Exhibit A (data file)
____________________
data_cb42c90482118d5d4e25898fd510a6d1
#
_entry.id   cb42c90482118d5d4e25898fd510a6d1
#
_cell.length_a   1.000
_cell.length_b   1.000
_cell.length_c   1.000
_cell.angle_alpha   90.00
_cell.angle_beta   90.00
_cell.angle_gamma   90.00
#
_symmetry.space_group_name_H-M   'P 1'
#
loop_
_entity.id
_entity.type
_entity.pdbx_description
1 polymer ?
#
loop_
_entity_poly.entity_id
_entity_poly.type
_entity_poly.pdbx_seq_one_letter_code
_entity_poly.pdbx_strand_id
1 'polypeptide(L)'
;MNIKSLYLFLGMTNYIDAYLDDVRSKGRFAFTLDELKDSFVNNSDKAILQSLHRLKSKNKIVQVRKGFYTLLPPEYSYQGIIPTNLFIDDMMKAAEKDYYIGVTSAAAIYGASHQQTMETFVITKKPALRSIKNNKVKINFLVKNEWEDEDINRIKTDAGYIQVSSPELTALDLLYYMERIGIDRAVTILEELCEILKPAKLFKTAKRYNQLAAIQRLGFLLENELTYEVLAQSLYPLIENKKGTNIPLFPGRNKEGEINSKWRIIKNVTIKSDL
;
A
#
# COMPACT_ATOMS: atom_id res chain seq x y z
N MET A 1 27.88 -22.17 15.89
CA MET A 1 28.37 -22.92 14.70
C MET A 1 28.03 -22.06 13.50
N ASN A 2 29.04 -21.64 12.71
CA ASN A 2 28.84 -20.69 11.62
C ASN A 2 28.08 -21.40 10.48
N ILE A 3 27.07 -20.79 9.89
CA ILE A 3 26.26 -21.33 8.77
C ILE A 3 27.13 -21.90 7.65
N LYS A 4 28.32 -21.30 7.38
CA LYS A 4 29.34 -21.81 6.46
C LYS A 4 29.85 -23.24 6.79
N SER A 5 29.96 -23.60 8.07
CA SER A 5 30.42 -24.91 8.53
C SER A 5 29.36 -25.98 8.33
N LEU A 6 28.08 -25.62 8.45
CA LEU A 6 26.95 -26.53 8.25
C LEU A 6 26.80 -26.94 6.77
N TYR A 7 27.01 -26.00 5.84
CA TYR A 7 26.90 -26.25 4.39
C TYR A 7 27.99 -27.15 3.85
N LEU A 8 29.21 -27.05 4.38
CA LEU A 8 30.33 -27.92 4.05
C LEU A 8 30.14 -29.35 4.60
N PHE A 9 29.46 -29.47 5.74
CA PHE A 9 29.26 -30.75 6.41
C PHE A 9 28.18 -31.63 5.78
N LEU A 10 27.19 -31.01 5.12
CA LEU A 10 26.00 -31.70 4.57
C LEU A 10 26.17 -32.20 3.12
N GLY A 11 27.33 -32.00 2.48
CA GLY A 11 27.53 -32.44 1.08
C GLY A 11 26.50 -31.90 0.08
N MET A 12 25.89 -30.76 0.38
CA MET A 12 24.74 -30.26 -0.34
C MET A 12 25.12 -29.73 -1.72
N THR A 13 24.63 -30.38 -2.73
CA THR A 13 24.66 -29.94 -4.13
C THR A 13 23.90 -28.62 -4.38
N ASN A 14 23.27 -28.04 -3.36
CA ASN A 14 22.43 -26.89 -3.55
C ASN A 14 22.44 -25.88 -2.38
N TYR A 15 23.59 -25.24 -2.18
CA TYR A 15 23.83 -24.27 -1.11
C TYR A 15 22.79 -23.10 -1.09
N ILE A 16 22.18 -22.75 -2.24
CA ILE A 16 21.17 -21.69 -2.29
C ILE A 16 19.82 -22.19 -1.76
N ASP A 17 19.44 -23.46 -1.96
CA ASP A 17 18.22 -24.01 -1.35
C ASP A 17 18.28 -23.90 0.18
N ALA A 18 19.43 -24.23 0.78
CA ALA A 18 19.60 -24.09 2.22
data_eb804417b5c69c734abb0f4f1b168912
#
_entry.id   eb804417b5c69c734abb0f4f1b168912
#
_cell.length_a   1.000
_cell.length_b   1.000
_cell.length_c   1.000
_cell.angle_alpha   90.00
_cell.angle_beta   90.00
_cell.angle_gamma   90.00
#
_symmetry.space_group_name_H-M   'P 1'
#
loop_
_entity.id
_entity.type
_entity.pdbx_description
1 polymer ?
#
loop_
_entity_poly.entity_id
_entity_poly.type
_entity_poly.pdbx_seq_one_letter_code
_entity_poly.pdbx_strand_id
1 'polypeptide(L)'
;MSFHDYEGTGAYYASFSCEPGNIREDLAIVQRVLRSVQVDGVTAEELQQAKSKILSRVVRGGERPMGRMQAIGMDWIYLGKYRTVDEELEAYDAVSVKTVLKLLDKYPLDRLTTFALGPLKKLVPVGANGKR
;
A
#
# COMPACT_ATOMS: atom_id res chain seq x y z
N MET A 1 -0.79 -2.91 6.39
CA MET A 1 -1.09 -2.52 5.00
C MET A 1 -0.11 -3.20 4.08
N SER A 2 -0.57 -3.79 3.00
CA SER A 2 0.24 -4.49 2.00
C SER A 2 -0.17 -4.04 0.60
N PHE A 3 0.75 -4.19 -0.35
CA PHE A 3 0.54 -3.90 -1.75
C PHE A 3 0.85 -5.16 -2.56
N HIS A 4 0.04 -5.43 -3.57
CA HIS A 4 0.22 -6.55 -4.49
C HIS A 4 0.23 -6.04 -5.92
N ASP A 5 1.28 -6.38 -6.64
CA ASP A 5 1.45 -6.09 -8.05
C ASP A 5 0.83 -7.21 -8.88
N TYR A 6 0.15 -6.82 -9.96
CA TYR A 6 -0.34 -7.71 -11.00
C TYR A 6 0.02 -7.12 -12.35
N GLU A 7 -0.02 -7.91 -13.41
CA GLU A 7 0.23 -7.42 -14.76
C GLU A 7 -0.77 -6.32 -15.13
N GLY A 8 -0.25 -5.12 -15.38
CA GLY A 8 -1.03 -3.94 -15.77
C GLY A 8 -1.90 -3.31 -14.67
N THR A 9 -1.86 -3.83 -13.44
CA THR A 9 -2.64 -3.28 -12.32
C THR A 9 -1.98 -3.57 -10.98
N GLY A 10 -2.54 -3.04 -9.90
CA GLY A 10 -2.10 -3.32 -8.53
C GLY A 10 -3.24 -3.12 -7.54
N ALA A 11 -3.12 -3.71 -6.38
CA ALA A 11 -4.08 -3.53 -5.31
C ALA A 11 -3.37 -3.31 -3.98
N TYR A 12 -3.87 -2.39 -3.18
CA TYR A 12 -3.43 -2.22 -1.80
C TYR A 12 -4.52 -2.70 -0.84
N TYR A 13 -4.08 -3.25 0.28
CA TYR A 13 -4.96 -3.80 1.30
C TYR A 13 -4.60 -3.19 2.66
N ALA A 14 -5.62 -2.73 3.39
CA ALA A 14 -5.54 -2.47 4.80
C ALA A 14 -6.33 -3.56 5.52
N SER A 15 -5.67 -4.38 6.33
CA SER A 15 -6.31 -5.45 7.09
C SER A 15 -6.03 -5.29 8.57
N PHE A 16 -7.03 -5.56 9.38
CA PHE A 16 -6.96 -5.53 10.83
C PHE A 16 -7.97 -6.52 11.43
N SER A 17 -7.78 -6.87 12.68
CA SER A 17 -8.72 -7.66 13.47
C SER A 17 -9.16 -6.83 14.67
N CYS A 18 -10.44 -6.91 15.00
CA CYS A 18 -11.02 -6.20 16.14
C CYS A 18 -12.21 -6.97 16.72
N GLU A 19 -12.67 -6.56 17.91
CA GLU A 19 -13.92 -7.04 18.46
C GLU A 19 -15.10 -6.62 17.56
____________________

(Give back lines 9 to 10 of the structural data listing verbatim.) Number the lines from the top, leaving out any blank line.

_cell.angle_beta   90.00
_cell.angle_gamma   90.00